Editorial for the special issue on 'tangible and embedded interaction'

E. Hornecker, A. Schmidt, B. Ullmer

Research output: Contribution to journalEditorial

Abstract

With technological advances, computing has progressively moved beyond the desktop into new physical and social contexts. As physical artifacts gain new computational behaviours, they are able to be re-programmed, customised, re-purposed, and to interoperate in rich physical, social and technical ecologies. They also become more complex, and require intense design effort in order to be functional, usable and enjoyable. Designing such systems requires interdisciplinary thinking. Their creation must not only encompass software, electronics and mechanics, but also the system’s physical form and
behaviour, its social and physical milieu, aesthetics and more. In these new contexts, tangible interaction presents a philosophy and strong interaction design alternative for many kinds of physical artifacts that incorporate or
prospectively relate to digital behaviours. In the process, from technical and also
conceptual perspectives, computationally-mediated interaction becomes embedded both into physical artefacts and within users’ tasks.
Original languageEnglish
Pages (from-to)245-248
Number of pages4
JournalInternational Journal of Arts and Technology
Volume1
Issue number3-4
Publication statusPublished - 2008

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Ecology
Mechanics
Electronic equipment
Physical
Interaction
Artifact

Keywords

  • systems design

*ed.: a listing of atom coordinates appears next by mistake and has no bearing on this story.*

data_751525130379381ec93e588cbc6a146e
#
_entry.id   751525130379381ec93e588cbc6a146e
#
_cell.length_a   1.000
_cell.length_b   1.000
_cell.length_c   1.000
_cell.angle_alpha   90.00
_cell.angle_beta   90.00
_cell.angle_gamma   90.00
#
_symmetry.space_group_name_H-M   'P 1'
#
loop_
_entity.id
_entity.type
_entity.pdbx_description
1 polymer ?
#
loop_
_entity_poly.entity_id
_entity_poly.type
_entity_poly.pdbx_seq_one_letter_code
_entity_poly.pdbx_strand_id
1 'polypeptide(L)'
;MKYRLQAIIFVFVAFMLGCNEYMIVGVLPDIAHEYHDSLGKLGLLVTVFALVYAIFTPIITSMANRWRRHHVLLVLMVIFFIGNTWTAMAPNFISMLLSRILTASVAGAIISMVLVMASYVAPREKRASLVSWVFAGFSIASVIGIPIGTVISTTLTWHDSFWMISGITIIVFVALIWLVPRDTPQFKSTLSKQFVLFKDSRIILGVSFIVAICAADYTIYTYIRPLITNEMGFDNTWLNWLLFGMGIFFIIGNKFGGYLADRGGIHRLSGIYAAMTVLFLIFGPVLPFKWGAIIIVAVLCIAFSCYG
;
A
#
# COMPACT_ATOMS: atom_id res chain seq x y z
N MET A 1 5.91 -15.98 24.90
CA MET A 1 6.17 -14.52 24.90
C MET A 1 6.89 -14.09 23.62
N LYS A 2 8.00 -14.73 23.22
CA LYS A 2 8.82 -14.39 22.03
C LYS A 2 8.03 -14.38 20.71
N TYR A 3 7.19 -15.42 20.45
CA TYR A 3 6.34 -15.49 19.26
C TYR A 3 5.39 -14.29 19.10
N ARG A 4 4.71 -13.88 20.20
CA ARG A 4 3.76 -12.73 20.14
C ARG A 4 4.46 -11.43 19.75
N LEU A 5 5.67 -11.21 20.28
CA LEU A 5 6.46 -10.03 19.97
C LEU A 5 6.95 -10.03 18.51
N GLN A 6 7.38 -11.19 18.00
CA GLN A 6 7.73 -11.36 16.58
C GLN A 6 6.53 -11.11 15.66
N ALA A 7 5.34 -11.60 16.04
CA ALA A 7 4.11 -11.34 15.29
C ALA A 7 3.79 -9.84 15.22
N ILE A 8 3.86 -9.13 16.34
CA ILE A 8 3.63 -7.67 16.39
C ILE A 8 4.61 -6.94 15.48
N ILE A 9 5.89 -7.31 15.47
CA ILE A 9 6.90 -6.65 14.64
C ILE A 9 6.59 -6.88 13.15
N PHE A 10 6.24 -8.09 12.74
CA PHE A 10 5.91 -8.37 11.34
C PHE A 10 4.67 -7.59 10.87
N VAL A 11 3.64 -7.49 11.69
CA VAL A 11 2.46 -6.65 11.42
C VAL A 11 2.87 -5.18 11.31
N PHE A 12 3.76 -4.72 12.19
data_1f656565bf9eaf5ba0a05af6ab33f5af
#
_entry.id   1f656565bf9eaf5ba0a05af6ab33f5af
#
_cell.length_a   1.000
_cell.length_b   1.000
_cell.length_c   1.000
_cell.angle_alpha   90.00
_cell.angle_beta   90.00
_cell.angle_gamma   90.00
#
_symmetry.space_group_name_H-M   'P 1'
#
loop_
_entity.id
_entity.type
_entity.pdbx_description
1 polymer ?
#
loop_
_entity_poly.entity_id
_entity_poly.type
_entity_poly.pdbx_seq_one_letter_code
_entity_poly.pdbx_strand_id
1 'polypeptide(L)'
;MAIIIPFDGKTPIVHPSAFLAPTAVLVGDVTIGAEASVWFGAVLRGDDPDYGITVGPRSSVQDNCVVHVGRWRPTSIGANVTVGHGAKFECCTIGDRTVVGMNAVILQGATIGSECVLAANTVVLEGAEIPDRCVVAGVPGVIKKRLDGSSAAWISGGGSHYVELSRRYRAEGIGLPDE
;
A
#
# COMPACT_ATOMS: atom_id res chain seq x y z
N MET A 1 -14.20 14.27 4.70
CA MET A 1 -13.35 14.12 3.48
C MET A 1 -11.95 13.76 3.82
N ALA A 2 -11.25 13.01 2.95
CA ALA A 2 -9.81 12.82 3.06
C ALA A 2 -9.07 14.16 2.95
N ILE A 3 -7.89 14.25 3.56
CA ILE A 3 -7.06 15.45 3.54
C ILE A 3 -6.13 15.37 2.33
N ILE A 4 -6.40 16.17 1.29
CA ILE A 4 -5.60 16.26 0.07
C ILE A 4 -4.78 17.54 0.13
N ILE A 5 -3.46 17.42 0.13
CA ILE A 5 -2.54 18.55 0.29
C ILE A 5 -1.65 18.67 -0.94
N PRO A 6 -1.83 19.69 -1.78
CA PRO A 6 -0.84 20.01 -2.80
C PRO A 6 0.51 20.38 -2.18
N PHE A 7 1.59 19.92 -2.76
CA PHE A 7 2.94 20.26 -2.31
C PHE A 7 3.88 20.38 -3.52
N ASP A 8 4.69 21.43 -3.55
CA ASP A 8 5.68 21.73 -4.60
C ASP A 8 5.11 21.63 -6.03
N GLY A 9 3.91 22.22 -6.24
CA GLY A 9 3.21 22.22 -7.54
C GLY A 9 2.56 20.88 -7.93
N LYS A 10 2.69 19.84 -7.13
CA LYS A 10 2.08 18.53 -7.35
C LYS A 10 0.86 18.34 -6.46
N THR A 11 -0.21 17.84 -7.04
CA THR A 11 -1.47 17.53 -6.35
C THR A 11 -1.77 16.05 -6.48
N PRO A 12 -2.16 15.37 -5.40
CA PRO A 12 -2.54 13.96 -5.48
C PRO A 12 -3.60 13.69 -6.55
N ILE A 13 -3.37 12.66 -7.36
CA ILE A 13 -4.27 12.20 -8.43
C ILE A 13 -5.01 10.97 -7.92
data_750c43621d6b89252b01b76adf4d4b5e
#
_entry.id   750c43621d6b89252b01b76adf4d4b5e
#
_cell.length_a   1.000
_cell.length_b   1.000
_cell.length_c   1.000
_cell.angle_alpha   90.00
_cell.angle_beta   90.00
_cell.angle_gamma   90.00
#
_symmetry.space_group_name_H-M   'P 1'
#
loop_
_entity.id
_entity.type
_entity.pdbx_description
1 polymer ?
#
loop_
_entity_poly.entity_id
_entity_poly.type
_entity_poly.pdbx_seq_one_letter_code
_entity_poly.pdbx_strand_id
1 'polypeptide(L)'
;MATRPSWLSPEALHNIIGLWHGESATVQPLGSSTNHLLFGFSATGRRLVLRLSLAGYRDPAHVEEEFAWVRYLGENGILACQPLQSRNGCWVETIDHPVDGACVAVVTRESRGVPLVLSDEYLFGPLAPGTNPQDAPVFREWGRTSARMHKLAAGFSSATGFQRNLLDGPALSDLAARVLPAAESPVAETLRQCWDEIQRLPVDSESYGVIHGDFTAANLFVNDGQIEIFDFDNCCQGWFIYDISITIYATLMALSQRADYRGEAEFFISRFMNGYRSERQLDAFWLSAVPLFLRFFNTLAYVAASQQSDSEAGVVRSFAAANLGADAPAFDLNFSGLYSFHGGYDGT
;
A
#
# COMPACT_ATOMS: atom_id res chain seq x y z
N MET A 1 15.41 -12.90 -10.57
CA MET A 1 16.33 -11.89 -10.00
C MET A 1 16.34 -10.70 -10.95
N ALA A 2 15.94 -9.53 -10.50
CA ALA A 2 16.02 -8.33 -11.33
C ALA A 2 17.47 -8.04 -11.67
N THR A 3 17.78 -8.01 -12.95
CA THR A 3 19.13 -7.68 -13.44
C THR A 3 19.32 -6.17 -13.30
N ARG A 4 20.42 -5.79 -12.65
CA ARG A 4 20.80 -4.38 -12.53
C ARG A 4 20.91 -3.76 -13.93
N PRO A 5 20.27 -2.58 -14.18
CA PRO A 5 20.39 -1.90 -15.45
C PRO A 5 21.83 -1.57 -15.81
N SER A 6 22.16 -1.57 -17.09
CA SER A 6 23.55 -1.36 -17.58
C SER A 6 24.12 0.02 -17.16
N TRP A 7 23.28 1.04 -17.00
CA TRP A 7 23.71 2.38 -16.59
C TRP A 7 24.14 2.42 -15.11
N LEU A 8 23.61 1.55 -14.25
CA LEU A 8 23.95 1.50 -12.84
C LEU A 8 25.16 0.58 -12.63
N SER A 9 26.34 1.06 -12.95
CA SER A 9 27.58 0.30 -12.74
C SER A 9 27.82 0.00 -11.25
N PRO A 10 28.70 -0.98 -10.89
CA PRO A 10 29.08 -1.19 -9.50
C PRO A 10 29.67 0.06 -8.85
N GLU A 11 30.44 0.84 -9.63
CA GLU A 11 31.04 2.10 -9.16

• computing

Cite this

Hornecker, E. ; Schmidt, A. ; Ullmer, B. / Editorial for the special issue on 'tangible and embedded interaction'. In: International Journal of Arts and Technology . 2008 ; Vol. 1, No. 3-4. pp. 245-248.
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Hornecker, E, Schmidt, A & Ullmer, B 2008, 'Editorial for the special issue on 'tangible and embedded interaction'', International Journal of Arts and Technology , vol. 1, no. 3-4, pp. 245-248.

Editorial for the special issue on 'tangible and embedded interaction'. / Hornecker, E.; Schmidt, A.; Ullmer, B.

In: International Journal of Arts and Technology , Vol. 1, No. 3-4, 2008, p. 245-248.

Research output: Contribution to journalEditorial

TY - JOUR

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AU - Hornecker, E.

AU - Schmidt, A.

AU - Ullmer, B.

PY - 2008

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AB - With technological advances, computing has progressively moved beyond the desktop into new physical and social contexts. As physical artifacts gain new computational behaviours, they are able to be re-programmed, customised, re-purposed, and to interoperate in rich physical, social and technical ecologies. They also become more complex, and require intense design effort in order to be functional, usable and enjoyable. Designing such systems requires interdisciplinary thinking. Their creation must not only encompass software, electronics and mechanics, but also the system’s physical form and behaviour, its social and physical milieu, aesthetics and more. In these new contexts, tangible interaction presents a philosophy and strong interaction design alternative for many kinds of physical artifacts that incorporate or prospectively relate to digital behaviours. In the process, from technical and also conceptual perspectives, computationally-mediated interaction becomes embedded both into physical artefacts and within users’ tasks.

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KW - computing

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